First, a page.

Video games have always had it bad when it comes to live-action feature film adaptations. For whatever reason, few, if any, have ever really cracked the formula to become an unquestionable success critically and commercial. Assassin's Creed was one of last year's most high-profile examples, and even with star power in the form of Michael Fassbender, it still landed with a thud. This year the big release is the Tomb Raider reboot starring Alicia Vikander, which holds a lot of promise. However, recent trailers have only illuminated a concern that this writer has about the movie: that it's sticking far too close to the video game on which it's based.
This Tomb Raider movie reboot is primarily based on a different Tomb Raider reboot. In 2013, Crystal Dynamics and Square Enix launched a reboot of the Tomb Raider video game series. Tomb Raider followed a younger Lara Croft still finding her way in the world and not quite raiding tombs just yet. The story found Lara trapped on a mystical island and forced to survive against an army of cultists with nothing but her will, her wit, and a whole lot of explosions. It's a pretty sweet game, and a logical choice to base a new film franchise off of, but from the looks of the trailers, director Roar Uthaug and his team copied and pasted the game into Adobe Premiere.
It's important to remember that trailers are often not reflective of the movie as a whole. They are simply a marketing tool to get butts in seats, and the marketing of Tomb Raider seems to be selling two things: Lara Croft as a kick-ass action hero (which it absolutely should do) and that if you like the game, you'll like the movie. But haven't enough video game movies taught us that the latter isn't necessarily true? Sticking too close to the source material starts to be more of a crutch than an advantage at some point.
Those familiar with the game should immediately recognize several elements playing out in the movie. Lara Croft's outfit, her weapons, and whole action set pieces are lifted straight from the game. Lara making her way across a perilously perched rusted airplane; leaping from a sinking ship into a raging ocean; parachuting uncontrollably through a forest; and a fall into some fast-paced rapids are all set pieces from the game that can be found in the movie trailers.
Following the basic plot of the game and taking aesthetic inspirations is one thing. There's no rule in filmmaking that says you can't use the pieces of something else to help assemble your own film. Otherwise, Quentin Tarantino wouldn't be a thing. But the trailers are making it look like chunks of the game were replicated frame by frame for the movie. It's reaching a point where if the movie is just going to be the game, then why shouldn't people just play the game instead of seeing the movie? If the movie is just offering players most of what they've already seen, then there hardly seems to be a point in making a movie at all. True, Tomb Raider is going to attract a lot of viewers who haven't played the game and don't notice the similarities, but maybe there's something to be said about flexible creativity and films needing to do more than just mimic the source.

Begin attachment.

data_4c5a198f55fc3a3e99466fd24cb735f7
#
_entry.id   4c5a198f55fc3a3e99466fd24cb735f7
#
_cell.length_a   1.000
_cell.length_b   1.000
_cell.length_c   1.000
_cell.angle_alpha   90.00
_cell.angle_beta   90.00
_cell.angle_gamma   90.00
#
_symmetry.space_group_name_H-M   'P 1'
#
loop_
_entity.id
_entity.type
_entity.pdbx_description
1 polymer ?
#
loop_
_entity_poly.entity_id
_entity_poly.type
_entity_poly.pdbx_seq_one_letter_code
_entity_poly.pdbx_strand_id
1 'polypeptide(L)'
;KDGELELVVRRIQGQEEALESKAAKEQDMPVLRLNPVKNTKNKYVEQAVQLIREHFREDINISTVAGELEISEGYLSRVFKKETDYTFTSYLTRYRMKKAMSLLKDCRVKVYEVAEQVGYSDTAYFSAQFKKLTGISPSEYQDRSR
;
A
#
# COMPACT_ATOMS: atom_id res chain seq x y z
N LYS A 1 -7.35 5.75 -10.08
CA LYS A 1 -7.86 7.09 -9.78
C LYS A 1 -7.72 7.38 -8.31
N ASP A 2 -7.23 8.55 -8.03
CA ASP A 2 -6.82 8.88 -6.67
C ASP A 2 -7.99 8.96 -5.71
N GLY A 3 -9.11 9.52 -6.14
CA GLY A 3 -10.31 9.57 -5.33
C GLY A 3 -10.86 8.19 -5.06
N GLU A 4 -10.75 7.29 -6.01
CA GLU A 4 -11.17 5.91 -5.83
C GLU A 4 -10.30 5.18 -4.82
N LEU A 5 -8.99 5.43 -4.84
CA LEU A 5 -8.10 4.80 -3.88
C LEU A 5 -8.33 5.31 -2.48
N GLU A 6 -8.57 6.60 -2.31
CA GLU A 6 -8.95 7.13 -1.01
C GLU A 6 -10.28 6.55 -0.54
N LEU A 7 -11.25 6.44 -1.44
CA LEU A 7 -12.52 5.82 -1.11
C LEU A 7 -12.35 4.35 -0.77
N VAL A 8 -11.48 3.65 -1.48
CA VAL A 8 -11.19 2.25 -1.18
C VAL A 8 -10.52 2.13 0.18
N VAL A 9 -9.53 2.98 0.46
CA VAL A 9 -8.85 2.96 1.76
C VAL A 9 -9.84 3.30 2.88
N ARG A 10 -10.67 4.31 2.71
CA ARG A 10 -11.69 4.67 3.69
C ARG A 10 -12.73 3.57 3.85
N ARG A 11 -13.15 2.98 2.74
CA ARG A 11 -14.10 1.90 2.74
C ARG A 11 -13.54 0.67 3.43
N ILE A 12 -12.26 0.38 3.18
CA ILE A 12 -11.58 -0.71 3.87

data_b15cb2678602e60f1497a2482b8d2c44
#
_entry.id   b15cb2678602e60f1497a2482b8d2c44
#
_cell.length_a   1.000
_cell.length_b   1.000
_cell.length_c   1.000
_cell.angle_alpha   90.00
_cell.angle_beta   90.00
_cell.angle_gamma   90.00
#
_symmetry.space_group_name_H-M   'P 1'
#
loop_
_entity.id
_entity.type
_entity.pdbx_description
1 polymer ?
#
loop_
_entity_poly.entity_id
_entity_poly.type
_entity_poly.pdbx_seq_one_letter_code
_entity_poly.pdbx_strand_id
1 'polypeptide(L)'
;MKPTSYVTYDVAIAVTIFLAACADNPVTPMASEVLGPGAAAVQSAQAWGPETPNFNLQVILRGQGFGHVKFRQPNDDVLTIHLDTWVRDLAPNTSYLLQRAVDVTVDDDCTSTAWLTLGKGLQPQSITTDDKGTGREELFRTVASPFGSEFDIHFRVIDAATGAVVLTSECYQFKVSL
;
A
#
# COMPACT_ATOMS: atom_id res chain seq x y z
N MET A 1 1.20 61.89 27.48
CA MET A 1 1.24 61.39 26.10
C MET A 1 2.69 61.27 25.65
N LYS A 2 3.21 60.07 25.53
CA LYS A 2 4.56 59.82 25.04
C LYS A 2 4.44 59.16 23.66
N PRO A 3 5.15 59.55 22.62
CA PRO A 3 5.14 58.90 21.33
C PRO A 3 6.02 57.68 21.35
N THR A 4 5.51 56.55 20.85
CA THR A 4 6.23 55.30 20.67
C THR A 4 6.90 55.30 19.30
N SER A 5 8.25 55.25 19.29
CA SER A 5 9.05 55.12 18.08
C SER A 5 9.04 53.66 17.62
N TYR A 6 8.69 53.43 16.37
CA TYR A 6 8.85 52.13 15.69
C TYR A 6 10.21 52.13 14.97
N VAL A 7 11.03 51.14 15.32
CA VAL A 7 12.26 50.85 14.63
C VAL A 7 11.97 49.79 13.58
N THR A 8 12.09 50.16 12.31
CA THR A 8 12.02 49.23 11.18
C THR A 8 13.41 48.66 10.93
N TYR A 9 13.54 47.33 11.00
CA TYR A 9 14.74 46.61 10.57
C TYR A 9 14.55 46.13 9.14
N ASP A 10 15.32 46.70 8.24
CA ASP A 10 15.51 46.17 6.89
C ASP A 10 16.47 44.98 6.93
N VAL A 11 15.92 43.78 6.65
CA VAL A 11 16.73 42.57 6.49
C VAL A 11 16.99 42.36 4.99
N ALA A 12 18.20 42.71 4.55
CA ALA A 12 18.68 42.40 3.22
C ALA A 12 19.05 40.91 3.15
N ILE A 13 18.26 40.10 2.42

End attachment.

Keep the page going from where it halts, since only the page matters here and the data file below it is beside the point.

There's also an argument to be made that what works for a video game may not work in a film. That's probably one of the chief reasons that most video game movies just don't work. Tomb Raider is a very cinematic game, but it's still a video game where the player controls Lara Croft (Alicia Vikander) and decides everything that happens to her. Player immersion is a huge factor in what makes video games successful. There's a certain thrill to successfully navigating her through an enemy stronghold without raising the alarms. As exciting as it may be to watch that same scene unfold in a movie, it's not going to have the exact same feeling as it did in the game. That's just the effect of it being two different mediums.
In the Tomb Raider movies defense, it has taken certain liberties with the game. Daniel Wu's character is an entirely new addition to the movie, and several supporting characters from the game don't seem to be appearing in the same form. There's also been some added content between Lara and her father, the latter of whom is now a bit more important to the plot. In the film, he's connected to Walton Goggins' bad guy, Matthias (who is also re-jiggered from his game counterpart), and Lara's father directly tasks her with stopping Matthias and his group, Trinity. Trinity, by the way, did not really show up until the video game's sequel, Rise of the Tomb Raider, but they've been upgraded for the movie.
It's entirely possible that I'm wrong and Tomb Raider isn't just the video game with new paint on it. I'd be really happy if that were the case because I want this to be good. I can't really blame the movie for wanting to be the game because the game is really good! If it ain't broke don't fix it, but a movie needs to do more to justify itself. I can play Tomb Raider anytime I want. Why should I go see the movie when all it seems to be doing is giving me what I've already got?
Matt has lived in New Jersey his entire life, but commutes every day to New York City. He graduated from Rowan University and loves Marvel, Nintendo, and going on long hikes and then greatly wishing he was back indoors. Matt has been covering the entertainment industry for over two years and will fight to his dying breath that Hulk and Black Widow make a good couple.
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